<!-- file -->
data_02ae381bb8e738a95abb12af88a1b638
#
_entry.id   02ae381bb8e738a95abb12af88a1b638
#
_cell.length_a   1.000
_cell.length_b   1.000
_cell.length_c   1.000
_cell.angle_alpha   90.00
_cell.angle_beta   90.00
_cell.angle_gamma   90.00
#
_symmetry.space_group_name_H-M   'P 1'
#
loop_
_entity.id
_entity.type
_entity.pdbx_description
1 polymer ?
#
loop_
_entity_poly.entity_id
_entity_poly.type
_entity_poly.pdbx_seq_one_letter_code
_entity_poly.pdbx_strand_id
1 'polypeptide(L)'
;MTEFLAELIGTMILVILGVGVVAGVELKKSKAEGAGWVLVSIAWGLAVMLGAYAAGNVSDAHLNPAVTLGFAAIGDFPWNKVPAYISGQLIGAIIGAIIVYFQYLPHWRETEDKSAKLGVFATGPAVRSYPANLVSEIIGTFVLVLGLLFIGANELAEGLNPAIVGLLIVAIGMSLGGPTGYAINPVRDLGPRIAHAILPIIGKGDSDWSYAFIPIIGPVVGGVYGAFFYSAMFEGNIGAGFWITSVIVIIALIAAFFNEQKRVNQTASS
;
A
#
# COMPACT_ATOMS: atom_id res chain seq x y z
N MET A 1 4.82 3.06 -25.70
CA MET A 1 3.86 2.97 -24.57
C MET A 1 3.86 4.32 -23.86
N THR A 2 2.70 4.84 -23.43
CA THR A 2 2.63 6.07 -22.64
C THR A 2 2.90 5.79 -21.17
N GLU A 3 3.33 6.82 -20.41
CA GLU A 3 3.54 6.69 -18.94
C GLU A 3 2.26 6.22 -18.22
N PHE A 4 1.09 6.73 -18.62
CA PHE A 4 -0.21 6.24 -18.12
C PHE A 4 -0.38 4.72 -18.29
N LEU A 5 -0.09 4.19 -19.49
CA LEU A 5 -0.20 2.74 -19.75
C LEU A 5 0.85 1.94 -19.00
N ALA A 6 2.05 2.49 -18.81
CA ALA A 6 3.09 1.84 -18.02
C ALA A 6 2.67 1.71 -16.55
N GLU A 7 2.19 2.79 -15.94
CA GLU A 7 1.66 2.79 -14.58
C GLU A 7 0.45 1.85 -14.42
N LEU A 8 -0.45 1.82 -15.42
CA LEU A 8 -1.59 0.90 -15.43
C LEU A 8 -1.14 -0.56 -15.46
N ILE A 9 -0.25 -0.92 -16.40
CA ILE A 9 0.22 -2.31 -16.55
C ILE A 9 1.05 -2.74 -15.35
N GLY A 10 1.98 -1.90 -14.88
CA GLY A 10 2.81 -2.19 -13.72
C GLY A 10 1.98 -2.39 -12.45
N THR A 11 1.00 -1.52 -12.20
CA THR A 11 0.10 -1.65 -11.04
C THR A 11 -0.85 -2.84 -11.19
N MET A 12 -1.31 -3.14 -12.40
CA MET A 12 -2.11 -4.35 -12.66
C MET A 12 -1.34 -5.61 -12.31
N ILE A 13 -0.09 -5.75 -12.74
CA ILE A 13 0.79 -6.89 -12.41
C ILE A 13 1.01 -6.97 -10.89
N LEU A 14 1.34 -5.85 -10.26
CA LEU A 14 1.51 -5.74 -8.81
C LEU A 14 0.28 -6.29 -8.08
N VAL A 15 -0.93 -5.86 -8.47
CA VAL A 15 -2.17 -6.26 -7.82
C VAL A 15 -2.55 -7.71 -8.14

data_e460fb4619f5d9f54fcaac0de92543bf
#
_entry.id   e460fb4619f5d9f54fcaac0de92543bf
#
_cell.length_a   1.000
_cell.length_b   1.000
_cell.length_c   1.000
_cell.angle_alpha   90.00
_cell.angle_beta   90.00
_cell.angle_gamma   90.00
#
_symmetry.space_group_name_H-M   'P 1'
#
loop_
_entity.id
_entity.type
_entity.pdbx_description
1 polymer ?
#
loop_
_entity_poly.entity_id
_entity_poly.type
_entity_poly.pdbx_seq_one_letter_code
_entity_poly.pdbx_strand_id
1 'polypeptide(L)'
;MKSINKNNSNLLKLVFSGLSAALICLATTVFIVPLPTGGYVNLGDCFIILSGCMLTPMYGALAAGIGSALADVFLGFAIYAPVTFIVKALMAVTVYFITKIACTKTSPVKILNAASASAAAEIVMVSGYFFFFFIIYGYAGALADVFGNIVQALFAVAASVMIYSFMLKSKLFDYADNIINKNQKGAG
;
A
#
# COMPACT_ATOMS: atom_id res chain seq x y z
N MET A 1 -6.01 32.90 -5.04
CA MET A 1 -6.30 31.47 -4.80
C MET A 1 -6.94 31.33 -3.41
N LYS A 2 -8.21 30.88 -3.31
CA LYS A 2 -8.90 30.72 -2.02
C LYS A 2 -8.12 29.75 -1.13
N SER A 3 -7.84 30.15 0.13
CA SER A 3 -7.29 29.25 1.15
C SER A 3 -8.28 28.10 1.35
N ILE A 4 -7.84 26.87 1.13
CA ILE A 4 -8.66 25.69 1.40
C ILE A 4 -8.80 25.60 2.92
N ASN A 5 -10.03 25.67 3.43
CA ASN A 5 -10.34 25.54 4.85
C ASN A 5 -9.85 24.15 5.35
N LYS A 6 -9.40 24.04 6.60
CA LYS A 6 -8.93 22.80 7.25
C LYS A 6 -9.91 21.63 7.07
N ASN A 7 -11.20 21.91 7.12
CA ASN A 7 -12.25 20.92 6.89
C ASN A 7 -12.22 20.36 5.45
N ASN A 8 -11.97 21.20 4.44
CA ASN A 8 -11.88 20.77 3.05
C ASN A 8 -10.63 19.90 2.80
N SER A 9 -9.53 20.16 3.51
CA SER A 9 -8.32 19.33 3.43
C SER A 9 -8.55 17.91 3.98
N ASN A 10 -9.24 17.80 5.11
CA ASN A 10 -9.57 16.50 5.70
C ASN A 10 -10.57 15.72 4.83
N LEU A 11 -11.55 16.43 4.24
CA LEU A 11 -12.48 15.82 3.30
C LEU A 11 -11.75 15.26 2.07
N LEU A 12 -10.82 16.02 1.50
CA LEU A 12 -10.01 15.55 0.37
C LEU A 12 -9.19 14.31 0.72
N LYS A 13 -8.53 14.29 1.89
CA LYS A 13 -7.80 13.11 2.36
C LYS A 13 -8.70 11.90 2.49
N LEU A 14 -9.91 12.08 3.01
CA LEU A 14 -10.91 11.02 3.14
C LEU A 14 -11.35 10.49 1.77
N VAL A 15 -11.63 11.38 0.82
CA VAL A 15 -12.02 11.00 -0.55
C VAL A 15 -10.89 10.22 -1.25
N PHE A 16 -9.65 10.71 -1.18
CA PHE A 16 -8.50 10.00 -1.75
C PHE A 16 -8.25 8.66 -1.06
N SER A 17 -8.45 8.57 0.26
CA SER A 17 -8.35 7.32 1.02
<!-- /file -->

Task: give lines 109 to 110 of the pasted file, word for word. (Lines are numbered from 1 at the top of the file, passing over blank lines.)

N LYS A 2 -8.21 30.88 -3.31
CA LYS A 2 -8.90 30.72 -2.02